Environment & Sustainability
Making light work of
Aluminium is playing a key role in combatting electric cars’ weight problem, which makes recycling the material all the more important. James Bakewell looks at the challenges and opportunities
The automotive industry's appetite for lightweight, strong aluminium shows few signs of being sated. A recent report from analyst firm DuckerFrontier (commissioned by trade body European Aluminium) estimates that, on average, a car produced in Europe in 2019 contained nearly 180kg of aluminium – a 20% increase on 2016.
As the automotive industry rapidly electrifies, it seems that this trend is set to continue. DuckerFrontier notes that in order to compensate for the weight of the heavy battery and thereby increase their range, electric and plug-in hybrid vehicles tend to feature significantly more aluminium than their conventionally powered counterparts. The study forecasts that almost 200kg of the metal will be used per vehicle by 2025.
In addition to its weight saving potential, aluminium is highly recyclable. Indeed, the Aluminium Association reports that approximately 75% of the aluminium ever produced in the EU and the USA is still in use today. Further, the production of aluminium from recycled materials consumes only 5% of the energy needed to produce primary aluminium with the same properties, significantly reducing the cost and environmental impact of using the material.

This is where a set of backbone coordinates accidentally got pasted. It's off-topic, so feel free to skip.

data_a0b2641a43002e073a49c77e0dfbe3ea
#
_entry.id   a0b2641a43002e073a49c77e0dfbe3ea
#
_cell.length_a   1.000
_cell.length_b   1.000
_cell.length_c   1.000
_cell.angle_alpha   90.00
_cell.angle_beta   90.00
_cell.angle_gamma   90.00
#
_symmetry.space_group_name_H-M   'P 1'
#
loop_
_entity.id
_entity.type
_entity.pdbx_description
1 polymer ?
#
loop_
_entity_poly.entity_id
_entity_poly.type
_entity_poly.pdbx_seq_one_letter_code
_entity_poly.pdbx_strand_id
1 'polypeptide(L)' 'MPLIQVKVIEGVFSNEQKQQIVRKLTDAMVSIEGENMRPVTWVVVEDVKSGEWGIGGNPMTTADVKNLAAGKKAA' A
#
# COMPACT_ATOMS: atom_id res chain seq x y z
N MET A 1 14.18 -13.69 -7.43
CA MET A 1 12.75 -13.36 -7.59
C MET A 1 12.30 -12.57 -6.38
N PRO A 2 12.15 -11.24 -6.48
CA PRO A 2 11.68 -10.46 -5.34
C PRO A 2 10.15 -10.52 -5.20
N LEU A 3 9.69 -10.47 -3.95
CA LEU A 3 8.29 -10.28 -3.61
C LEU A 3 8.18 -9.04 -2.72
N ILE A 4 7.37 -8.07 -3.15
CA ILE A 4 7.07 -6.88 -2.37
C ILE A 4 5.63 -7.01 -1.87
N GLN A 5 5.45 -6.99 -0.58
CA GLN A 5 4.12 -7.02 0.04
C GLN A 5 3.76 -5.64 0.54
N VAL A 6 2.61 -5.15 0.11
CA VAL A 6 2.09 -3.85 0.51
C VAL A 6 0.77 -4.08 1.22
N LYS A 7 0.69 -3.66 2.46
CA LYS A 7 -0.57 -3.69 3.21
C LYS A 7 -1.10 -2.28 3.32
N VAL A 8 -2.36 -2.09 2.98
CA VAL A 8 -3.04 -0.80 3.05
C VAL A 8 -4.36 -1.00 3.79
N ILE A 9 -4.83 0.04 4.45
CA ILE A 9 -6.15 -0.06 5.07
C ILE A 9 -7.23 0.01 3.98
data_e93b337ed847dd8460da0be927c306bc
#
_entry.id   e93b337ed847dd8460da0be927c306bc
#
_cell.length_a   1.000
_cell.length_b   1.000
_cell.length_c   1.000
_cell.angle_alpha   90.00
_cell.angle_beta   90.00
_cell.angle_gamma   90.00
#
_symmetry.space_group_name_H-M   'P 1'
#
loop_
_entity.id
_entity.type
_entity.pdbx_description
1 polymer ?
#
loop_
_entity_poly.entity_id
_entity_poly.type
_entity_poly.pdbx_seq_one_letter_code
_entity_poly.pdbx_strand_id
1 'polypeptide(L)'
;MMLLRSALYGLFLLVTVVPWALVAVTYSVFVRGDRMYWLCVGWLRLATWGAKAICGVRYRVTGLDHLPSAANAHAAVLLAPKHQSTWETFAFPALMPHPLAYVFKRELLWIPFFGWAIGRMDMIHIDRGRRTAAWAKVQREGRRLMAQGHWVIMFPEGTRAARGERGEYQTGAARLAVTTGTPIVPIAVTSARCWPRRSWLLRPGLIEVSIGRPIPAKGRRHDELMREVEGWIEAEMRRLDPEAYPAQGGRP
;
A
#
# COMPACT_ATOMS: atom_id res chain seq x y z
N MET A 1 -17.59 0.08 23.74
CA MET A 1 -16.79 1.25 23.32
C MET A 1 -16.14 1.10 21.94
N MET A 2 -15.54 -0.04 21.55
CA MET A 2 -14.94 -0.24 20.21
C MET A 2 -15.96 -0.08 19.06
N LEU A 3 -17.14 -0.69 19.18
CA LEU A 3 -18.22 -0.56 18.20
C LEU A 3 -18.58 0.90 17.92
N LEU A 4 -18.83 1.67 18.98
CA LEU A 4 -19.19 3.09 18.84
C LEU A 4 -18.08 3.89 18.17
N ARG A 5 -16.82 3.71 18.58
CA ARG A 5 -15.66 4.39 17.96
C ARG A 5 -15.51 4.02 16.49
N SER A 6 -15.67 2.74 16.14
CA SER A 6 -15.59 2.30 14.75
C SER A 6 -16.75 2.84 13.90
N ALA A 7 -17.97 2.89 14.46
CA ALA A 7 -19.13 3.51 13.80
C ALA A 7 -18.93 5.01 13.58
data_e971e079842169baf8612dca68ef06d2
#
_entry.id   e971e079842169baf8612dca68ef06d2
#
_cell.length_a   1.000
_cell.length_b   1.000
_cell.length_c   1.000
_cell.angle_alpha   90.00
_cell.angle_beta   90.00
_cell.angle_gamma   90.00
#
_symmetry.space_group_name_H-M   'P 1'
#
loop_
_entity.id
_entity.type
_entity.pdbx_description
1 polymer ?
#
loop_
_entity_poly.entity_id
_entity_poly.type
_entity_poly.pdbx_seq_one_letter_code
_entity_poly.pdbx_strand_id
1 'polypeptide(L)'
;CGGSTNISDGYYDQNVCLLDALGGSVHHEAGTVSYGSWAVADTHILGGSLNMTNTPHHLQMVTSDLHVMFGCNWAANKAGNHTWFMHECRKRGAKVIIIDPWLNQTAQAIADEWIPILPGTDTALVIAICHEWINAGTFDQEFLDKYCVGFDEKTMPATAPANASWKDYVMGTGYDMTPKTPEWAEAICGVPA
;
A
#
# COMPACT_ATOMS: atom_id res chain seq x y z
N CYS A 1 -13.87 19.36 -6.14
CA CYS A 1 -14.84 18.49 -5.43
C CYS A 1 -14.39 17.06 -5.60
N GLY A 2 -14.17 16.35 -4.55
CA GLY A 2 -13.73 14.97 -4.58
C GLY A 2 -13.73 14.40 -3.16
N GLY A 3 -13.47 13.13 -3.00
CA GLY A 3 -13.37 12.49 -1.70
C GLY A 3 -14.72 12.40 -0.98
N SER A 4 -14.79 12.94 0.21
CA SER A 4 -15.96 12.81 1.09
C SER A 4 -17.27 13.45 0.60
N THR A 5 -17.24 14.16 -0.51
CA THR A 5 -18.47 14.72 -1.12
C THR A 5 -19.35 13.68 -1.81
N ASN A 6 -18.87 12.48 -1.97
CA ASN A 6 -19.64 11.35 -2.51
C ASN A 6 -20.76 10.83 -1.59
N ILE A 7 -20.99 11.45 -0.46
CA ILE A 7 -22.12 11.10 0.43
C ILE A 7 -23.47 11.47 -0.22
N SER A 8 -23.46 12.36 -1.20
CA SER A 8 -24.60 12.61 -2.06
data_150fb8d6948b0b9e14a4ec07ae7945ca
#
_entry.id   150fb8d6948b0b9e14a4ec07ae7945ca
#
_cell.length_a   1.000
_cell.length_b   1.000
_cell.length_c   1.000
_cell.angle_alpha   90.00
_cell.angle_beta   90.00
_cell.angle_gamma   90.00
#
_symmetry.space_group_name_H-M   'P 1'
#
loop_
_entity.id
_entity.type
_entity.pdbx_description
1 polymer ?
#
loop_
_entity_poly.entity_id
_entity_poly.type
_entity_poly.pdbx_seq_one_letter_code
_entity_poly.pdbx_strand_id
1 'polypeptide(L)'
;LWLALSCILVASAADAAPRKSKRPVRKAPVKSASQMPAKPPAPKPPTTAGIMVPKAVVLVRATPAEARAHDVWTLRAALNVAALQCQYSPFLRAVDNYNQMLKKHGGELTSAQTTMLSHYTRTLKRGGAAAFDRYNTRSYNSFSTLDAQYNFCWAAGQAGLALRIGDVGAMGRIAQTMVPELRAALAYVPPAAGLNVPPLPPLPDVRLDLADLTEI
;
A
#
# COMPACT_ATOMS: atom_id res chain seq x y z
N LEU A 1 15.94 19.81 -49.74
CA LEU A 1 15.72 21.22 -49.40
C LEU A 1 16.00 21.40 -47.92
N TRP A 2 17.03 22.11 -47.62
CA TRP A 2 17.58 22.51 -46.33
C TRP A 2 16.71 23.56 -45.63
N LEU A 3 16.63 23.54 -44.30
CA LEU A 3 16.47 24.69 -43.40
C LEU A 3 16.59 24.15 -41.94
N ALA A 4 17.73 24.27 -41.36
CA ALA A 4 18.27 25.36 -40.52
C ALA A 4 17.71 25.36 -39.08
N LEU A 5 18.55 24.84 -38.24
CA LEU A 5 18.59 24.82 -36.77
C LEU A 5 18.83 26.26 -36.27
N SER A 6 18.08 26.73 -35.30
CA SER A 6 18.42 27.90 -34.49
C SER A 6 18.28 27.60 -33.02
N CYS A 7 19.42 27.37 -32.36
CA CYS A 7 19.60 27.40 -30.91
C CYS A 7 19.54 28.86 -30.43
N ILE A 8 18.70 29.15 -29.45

This attribute is of vital importance to carmakers from business, regulatory and public relations perspectives. Aluminium is significantly more expensive than steel and recycling brings this cost down. EU directives, meanwhile, stipulate that by weight, 85% of end-of-life vehicles must be reused or recycled, with a total material recovery rate of 95%.
It’s not just governments that are forcing the industry to reduce the environmental impact of its operations, either. Pressure is growing from consumers and charities as well. A recent report from Greenpeace accused the industry of "driving the climate crisis" and cites figures from Volkswagen, which estimates that, on average, 6.5t of carbon dioxide equivalent (CO2) is emitted during the production of one of its cars – 15% of the emissions it will create over its lifetime.
Closing the loop